‘First gay rights activist’ Antony Grey dies aged 82
Gay rights activist and author Antony Grey has died aged 82.
Mr Grey, born Anthony Edgar Gartside Wright, had been ill for several years with leukaemia and died at King Edward VII Hospital in London on Friday April 30th.
He is regarded as Britain’s first gay rights activist and was instrumental in forcing the government to push through the 1967 Sexual Offences Act, which paved the way for modern law reform.
He began campaigning for gay equality in 1958, when he joined the Homosexual Law Reform Society, which campaigned to change laws which criminalised gay men.
He later became secretary of the Albany Trust, a charity set up to help gay men who had developed psychological problems after being persecuted.
Mr Grey also wrote several books, such as Quest for Justice: Towards Homosexual Emancipation, Speaking of Sex and Speaking Out: Sex, Law, Politics and Society.
Later in life, he was involved in counselling and training work and joined the executive committee of the British Association for Counselling.
Mr Grey had lived with his partner Eric Thompson for 50 years, even at a time when it was considered dangerous for gay couples to share a house.
Mr Thompson described his death as the “end of an era” and recalled how things had changed from the early 1960s.
He said: “One night, when we were living in Hampstead, there was an almighty crash, as though the chimney had fallen down. A coach had crashed into several houses.
“But the first thing we did was not to call the police – it was to make up a spare bed, because you knew that when the police came round they would have been far more interested in our sleeping arrangements than the crash.”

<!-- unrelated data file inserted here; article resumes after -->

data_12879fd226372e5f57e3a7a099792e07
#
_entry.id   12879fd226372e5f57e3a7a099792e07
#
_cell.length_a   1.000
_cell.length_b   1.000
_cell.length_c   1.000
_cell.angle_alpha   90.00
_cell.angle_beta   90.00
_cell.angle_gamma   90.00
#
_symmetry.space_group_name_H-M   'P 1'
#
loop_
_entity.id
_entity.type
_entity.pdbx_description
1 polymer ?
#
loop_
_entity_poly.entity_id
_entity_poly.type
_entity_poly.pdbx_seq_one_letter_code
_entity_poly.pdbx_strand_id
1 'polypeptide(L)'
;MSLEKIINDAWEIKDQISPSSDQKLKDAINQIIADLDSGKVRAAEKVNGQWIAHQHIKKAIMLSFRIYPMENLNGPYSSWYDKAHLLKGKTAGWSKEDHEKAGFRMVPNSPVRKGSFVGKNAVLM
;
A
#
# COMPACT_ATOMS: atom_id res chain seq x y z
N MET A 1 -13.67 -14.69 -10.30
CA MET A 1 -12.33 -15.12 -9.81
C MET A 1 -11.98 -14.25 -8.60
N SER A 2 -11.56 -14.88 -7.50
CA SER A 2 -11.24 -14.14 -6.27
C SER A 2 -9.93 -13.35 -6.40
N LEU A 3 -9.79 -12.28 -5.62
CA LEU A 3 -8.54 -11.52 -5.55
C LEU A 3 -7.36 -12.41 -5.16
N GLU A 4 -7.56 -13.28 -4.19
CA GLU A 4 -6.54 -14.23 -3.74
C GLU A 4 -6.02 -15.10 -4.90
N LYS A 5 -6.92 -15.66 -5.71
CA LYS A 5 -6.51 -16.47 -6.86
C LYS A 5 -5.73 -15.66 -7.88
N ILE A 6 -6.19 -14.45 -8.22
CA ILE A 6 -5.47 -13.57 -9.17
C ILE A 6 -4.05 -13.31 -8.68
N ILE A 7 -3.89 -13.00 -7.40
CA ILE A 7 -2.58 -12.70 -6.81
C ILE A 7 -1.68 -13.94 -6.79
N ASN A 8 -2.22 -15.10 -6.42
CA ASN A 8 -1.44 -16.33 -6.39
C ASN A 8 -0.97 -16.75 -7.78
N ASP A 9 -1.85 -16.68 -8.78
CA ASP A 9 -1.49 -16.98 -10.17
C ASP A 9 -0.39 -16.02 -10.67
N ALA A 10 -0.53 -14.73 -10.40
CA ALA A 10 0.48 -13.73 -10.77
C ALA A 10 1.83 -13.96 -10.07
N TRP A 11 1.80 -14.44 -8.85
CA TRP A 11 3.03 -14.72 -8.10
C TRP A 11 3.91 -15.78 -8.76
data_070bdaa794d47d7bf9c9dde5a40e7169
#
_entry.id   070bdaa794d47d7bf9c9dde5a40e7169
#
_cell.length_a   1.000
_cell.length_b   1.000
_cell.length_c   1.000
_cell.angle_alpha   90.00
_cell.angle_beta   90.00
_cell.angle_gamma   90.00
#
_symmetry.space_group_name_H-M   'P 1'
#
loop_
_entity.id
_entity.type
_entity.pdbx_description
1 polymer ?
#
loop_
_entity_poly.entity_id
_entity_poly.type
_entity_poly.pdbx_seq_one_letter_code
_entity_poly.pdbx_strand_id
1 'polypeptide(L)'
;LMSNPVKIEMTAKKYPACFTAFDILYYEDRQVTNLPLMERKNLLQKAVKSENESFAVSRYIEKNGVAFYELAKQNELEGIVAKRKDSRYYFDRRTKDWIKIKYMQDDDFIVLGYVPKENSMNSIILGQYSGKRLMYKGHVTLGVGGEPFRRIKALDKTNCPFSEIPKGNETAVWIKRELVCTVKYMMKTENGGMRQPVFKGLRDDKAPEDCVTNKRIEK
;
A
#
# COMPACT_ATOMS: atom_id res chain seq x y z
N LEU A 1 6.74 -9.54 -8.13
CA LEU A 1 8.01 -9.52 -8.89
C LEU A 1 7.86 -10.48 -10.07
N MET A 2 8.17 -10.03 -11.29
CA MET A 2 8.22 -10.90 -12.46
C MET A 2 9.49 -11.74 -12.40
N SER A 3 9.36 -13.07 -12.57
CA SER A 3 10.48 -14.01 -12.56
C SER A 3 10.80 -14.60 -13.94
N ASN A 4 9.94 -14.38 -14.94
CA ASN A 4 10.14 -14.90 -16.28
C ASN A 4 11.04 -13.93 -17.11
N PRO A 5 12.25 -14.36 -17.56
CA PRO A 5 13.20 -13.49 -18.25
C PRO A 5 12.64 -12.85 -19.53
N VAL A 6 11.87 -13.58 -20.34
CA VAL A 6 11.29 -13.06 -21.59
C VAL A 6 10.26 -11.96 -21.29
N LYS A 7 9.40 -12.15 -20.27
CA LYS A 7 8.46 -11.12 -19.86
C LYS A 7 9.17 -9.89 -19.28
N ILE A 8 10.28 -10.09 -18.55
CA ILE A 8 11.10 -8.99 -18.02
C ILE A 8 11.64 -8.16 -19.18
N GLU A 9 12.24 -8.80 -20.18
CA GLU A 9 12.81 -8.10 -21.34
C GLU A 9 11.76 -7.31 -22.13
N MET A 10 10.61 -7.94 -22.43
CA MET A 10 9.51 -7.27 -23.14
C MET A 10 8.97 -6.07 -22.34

Mr Thompson added: “I don’t think the younger generation realises how things were in those days.”
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Fellow gay rights campaigner Andrew Lumsden, who had known Mr Grey since the age of nine, said: “I was one of his oldest friends and he was an extraordinarily brave man.
“His work paved the way for the Gay Liberation Front, which is 40 this year, OutRage!, Stonewall and the Campaign for Homosexual Equality.”
Alan Horsfall, the life president of Campaign for Homosexual Equality, said: “He’ll be much missed, he did a lot of valuable work.
“He kept things going when it looked like the Wolfenden report might disappear into the dustbin of history. He was a one-man reform movement prior to 1967. He kept the flag flying almost single-handedly.”
Stonewall chief executive Ben Summerskill also paid tribute to Mr Grey: “Everyone at Stonewall is terribly saddened to hear of Antony’s death.
“He was a real hero for gay equality and was genuinely very brave but he was also someone who never sought publicity for his own sake.
“And all of Britain’s 3.6 million lesbians and gay men owe him a huge debt of gratitude.”
Before he died, Mr Grey requested that no funeral or memorial be held for him.